A Devotion for 28 May 2020 Anno Domini, the Anglican Orthodox Communion Worldwide
Greater love hath no man than this, that a man lay down his life for his friends. Ye are my friends, if ye do whatsoever I command you. Henceforth I call you not servants; for the servant knoweth not what his lord doeth: but I have called you friends; for all things that I have heard of my Father I have made known unto you. Ye have not chosen me, but I have chosen you, and ordained you, that ye should go and bring forth fruit, and that your fruit should remain: that whatsoever ye shall ask of the Father in my name, he may give it you. These things I command you, that ye love one another. If the world hate you, ye know that it hated me before it hated you. If ye were of the world, the world would love his own: but because ye are not of the world, but I have chosen you out of the world, therefore the world hateth you. John 15:13-19
There is one young British officer of the past whom I hold in the highest esteem – Donald Hankey (1884-1916). He was commissioned in the British Army but was not pleased with that position. He reigned his commission and did much missionary work among the poor class living under the same deprivation as his charges. Mr. Hankey began his academic career at Corpus Christi College, Oxford. He aspired to become a cleric of the Church of England with emphasis on reaching the same kind of men and women of low degree to which George Whitfield had appealed.
He became a notable writer for the Spectator. Among his popular works are those such as ‘THE CROSS,’ ‘THE LORD OF ALL GOOD LIFE,’ ‘A STUDY OF THE GREATNESS OF JESUS AND THE WEAKNESS OF HIS CHURCH,’ ‘THE BELOVED CAPTAIN’ (a favorite of mine), ‘ THE HONOUR OF THE BRIGADE,’ and ‘A STUDENT IN ARMS.’ Most of these are still available and would profit the reader to acquire.
Hankey rejoined the British Army at the outbreak of World War I in 1914, but opted for the enlisted ranks in order to have a greater impact on the spiritual lives of the common soldiers. Later, he was persuaded to accept a commission.
Hankey was a young man of particularly strong religious conviction. Here are some quotes of his from letters from the front (printed below) as addressed to his sister, Hilda. At the beginning of the Battle of the Somme on 12th of October 1916, the brigade was order to ‘go over the top’ – vacate the trenches and engage the enemy to the front. Hankey was heard to proclaim to his troops, “If you are wounded, Blighty (home to Britain); if killed, the Resurrection!” Hankey was killed in that battle and was buried on sight. His grave, to this day, is unmarked.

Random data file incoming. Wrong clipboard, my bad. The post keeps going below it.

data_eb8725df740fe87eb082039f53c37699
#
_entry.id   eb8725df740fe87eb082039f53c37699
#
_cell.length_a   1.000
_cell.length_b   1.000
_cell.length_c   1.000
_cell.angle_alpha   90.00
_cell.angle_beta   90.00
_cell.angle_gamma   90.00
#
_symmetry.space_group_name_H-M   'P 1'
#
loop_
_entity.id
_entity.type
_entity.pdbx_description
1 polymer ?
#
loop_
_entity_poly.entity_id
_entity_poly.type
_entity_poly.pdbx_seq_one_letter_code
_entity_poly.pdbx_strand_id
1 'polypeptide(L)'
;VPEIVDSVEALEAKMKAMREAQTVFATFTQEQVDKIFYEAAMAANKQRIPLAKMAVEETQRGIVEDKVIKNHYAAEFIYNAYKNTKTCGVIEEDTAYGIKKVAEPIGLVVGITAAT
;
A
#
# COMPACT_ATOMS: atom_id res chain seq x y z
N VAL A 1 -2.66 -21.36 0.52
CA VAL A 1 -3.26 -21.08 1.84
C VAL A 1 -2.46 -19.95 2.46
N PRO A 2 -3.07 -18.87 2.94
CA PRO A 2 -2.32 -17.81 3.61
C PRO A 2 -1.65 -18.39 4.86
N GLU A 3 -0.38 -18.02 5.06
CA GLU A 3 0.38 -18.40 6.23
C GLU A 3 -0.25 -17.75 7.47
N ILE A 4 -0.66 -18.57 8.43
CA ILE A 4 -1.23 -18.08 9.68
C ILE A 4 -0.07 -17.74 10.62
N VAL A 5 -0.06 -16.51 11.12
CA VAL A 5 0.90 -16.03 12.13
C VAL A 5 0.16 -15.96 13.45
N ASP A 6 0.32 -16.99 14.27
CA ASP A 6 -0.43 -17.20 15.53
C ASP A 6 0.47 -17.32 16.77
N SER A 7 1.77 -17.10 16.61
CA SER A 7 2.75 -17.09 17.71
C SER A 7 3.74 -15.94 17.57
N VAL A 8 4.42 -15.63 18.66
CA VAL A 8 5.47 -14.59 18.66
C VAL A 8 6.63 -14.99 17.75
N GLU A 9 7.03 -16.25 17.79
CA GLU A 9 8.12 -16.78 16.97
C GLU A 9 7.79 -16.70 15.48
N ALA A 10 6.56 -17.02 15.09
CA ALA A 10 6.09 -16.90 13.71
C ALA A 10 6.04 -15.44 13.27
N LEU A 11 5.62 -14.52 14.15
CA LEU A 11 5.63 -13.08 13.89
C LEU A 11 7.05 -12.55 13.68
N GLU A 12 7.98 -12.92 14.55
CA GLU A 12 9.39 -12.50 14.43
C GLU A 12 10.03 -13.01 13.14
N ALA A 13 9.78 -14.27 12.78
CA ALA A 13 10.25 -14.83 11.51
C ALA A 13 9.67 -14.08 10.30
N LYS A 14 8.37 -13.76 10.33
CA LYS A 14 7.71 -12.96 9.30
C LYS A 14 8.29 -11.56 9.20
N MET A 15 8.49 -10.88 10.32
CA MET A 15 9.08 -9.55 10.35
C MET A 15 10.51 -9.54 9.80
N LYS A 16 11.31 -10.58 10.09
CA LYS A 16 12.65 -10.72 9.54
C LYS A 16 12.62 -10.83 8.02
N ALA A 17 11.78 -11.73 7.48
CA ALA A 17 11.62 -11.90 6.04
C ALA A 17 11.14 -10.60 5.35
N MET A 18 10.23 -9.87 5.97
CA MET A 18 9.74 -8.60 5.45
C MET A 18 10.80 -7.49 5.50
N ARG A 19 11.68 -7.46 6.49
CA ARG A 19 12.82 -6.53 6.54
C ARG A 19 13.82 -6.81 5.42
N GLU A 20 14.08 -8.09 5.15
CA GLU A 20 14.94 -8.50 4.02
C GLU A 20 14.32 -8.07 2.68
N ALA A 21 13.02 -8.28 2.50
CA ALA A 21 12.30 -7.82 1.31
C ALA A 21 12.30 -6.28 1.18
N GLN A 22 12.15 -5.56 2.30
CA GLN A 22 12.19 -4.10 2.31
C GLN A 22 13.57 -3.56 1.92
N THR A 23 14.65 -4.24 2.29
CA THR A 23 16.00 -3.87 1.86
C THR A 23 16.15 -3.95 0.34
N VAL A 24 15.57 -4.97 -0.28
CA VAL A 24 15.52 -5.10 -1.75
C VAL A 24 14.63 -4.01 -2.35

His comments to his sister:
December 5, 1914. –
Almost all men are slaves: they are mastered by foolish ambitions, vile appetites, jealousies, prejudices, the conventions and opinions of other men. These things obsess them, so that they cannot see anything in its right perspective.
For most men the world is centered in self, which is misery: to have one’s world centered in God is the peace that passeth understanding.
This is liberty: to know that God alone matters.
May 25, 1915. –
In the hour of danger a man is proven: the boaster hides, the egotist trembles, only he whose care is for honour and for others forgets to be afraid.
It is blessed to give: blessed is he of whom it is said that he so loved giving that he was glad to give his life.
Death is a great teacher: from him men learn what are the things they truly value.
Men live for eating and drinking, position and wealth: they die for honour and friendship.
True religion is betting one’s life that there is a God.
In the hour of danger, all good men are believers: they choose the spiritual and reject the material.
The death of a hero convinces all of eternal life: they are unable to call it a tragedy.
June 1, 1915. –
I have seen with the eyes of God. I have seen the naked souls of men., stripped of circumstance. Rank and reputation, wealth and poverty, knowledge and ignorance, manners and uncouthness, these I saw not. I saw the naked souls of men in battle. I saw who were slaves and who were free: who were beasts and who were men: who were contemptible and who were honourable. I have seen with the eyes of God. I have seen the vanity of the temporal and the glory of the eternal. I have despised comfort and honoured pain. I have understood the victory of the Cross. O Death, where is thy sting? Nunc dimittis, Domine . . .
Donald Hankey, A Student in Arms